Allegations raised in a 1998 discrimination lawsuit against Bloomberg are surfacing in wake of the billionaire’s presidential bid.
Accusations of disgraceful remarks by Bloomberg come at the same time the Democrat candidate is launching his “Mike for Black America” outreach initiative
Dailymail reports Billionaire Democratic presidential candidate Mike Bloomberg once told a female employee struggling to find childcare to hire ‘some black,’ according to a 1998 lawsuit.
‘It’s a f***ing baby! All it does is eat and s**t! It doesn’t know the difference between you and anyone else! All you need is some black who doesn’t have to speak English to rescue it from a burning building,’ Bloomberg said in July 1993 to a female salesperson who’d just had a baby, according to the lawsuit.
The woman responded by crying at her boss’s harsh words, according to the lawsuit, which is the subject of a new report by the Washington Post.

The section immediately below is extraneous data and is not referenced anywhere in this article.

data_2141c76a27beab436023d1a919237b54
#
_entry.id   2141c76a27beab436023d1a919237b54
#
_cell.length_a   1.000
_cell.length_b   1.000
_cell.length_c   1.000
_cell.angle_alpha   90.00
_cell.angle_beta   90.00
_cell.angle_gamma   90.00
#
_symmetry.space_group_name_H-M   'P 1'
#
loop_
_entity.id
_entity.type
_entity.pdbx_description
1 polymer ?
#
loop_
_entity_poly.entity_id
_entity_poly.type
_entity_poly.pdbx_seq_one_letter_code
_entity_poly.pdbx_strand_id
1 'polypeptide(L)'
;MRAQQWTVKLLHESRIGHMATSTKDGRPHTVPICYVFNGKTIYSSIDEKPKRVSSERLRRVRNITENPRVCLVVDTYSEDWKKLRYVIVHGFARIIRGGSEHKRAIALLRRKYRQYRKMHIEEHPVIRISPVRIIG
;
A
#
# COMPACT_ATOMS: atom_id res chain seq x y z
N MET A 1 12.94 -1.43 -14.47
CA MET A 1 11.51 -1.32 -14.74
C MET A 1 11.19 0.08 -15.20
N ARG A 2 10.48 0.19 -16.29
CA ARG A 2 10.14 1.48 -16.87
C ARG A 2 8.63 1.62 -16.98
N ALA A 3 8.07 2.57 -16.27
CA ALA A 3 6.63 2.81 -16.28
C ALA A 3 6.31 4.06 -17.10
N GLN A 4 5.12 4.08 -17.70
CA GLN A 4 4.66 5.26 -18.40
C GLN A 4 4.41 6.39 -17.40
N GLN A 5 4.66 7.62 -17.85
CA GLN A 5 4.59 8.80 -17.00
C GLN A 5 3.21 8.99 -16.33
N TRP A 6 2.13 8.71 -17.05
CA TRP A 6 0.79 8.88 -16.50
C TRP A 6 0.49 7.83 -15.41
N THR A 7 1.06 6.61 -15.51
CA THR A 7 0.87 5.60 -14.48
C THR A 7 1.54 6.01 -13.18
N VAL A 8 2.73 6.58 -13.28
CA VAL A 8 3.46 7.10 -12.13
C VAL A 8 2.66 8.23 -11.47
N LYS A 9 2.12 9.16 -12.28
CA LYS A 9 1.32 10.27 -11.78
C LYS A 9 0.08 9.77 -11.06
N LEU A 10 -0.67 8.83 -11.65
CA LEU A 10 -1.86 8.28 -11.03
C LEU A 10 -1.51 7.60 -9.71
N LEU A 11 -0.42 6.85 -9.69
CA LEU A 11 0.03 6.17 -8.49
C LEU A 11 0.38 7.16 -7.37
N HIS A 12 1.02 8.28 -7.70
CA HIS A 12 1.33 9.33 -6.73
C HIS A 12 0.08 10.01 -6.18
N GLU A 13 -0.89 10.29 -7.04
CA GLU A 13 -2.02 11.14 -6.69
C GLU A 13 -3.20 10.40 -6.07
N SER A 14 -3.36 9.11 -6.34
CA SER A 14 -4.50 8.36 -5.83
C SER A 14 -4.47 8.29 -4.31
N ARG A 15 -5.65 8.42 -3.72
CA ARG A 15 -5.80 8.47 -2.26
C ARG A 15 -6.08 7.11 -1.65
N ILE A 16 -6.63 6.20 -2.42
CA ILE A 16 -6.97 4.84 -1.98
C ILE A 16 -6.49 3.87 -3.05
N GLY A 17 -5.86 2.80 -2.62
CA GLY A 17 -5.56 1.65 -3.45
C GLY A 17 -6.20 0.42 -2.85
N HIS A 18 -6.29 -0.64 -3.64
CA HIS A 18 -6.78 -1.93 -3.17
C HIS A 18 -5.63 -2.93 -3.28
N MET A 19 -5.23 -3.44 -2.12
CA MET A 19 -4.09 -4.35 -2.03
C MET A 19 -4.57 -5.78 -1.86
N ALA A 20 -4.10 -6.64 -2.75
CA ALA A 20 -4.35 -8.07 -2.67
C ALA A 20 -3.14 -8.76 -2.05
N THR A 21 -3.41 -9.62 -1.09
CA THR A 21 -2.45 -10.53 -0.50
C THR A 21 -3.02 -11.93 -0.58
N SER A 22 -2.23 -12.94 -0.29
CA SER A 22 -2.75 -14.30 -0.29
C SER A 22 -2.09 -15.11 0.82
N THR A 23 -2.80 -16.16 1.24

The incident is one of many descriptions of sexist and demeaning remarks compiled in a lawsuit filed against Bloomberg and his financial information company in 1998 by Sekiko Sakai Garrison.
The central claim in the lawsuit is that when Bloomberg learned on April 11, 1995, that Garrison was pregnant, he allegedly said to her, ‘Kill it!’
Garrison asked Bloomberg to repeat what he said, and she said he responded, ‘Kill it! Great! Number 16!,’ which she took as a reference to the number of pregnant women and new mothers at the company, according to the lawsuit.
Garrison said in the suit that she interpreted Bloomberg’s remark as an instruction to ‘have an abortion to keep her job.’
The case was settled out of court, and Bloomberg denied that he had made the cruel remark, insisting that his comment had been misheard or the context mangled.
A spokesperson for Bloomberg’s campaign did not immediately respond to an inquiry from DailyMail.com regarding the alleged ‘some black’ remark.
The old lawsuit, and others regarding discrimination complaints at Bloomberg LP, are the subject of fresh scrutiny as Bloomberg’s presidential campaign faces hard questions about the former New York City mayor’s ability to win over black voters.